Viking Call

Upper Merion High's Student Newspaper


Russian-US Tensions: Will Biden Go to War?

Tensions have been rising across Europe as the United States and Russia face off in a series of international conflicts regarding Ukraine, who had experienced a largely successful, democratic revolution in 2014. As part of the revolution, Ukraine sought deeper ties with the West, something President Vladimir Putin believed would damage the cooperative relationship between Russia and its neighboring states, declaring that Ukraine and Russia were “one people — a single whole [Country]” (Vox, Ioanes). Russia’s recent aggressive behavior toward Ukraine has caused President Biden to criticize them for said behavior, with the president implementing several sanctions on Russia and considering further US support of Ukraine in the form of medicine, weapons, and military advisors. 

    While it’s important to see the tension and conflict as a proxy war between the US and the West against Russia, it’s also crucial to learn and understand how Ukrainian citizens feel about their country’s increasing tensions with their powerful next door neighbor . One Ukrainian activist, Sofiia Pylypenko, stated “This position [Russian Domination of Ukraine] completely excludes respect for Ukraine’s sovereignty and for their {Ukraine’s}ability to choose its own economic and political path” (NBC, Talmazan). Her views of Russian domination and aggression towards Ukraine seem to be reflected throughout much of Ukraine, as Russian troops are sent to the large border the two states share. Speaking of border troops, there is an increasingly clear message being projected in response to the crisis: A united Western defense of Eastern partners against the aggression of Russia. In fact, Ukrainian President Zhelensky even mentioned that “This will not be a war between Ukraine and Russia — this will be a war in Europe” (NBC, Talmazan).  

    Zhelensky’s desire for further alignment between Europe and Ukraine seems to be reciprocated by the major powers in Europe, with both Prime Minister Boris Johnson and French President Emannuel Macron announcing their support for Ukraine. President Biden has sent over 3,000 soldiers to “bolster” the US’s European allies (CNN, Bertrand). Meanwhile, in  Russia, patriotism and nationalism seems to dominate, as many Russian people view Ukraine as part ofRussia, which is reflected with the public’s support of the Russian invasion of Crimea in 2014.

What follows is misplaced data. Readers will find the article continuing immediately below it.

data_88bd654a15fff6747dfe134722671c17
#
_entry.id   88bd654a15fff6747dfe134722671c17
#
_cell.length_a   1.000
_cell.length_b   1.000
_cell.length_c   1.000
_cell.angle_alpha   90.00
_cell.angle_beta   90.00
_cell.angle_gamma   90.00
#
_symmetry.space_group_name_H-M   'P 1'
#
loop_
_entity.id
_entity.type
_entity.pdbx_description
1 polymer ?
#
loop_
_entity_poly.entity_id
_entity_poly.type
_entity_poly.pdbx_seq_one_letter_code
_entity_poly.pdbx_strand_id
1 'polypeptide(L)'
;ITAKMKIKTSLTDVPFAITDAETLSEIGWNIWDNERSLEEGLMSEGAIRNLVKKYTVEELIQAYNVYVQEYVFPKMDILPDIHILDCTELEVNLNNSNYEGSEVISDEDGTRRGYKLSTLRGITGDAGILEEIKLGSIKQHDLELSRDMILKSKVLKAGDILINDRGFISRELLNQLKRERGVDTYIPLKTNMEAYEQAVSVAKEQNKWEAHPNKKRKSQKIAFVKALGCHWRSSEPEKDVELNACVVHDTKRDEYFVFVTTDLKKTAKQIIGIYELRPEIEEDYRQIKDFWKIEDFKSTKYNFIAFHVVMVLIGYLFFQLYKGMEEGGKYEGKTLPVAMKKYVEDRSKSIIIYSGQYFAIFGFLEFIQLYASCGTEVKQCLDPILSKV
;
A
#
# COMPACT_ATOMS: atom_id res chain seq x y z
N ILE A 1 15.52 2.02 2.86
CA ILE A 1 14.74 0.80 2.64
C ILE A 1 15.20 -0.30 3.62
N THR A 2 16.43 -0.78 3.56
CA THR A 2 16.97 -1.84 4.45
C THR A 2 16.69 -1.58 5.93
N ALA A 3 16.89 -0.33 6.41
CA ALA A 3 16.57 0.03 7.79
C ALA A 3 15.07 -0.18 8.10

Many Americans are afraid of war with Russia! Cognizant of this fact, the president has tried to resolve this fear of war, with his declaration that he does not wish for such an outcome. Unfortunately, The president’s declaration  hasn’t stopped concerns over whether or not such a war could occur. From our very own school, interviews with several students reflected  concern over the issue, with One student saying “I have aspirations to join the military, but considering the situation, I’m scared I might be sent off.” Others expressed support for the largely NATO based mission, declaring that “I support Ukraine and the Ukrainian people, A Russian attack is not justified.” 

    I myself am one of those who fully supports a democratic Ukraine and it’s right to defend itself. A Russian attack is unjustified, and the United States has an obligation to defend itself and allies in the face of foriegn aggression. While war is never a good thing, it’s important to, as President Roosevelt once said, “Speak softly and carry a big stick.” That is, America has an obligation as the leaders of the free world to defend and support other nation-states that are allied to us. However, as leaders of the free world, we also have an obligation to  conduct diplomacy in a manner to reduce these tensions. It will certainly be interesting how President Biden and President Putin will conduct themselves for the stability of world peace, and hopefully both sides can come to a peaceful agreement.


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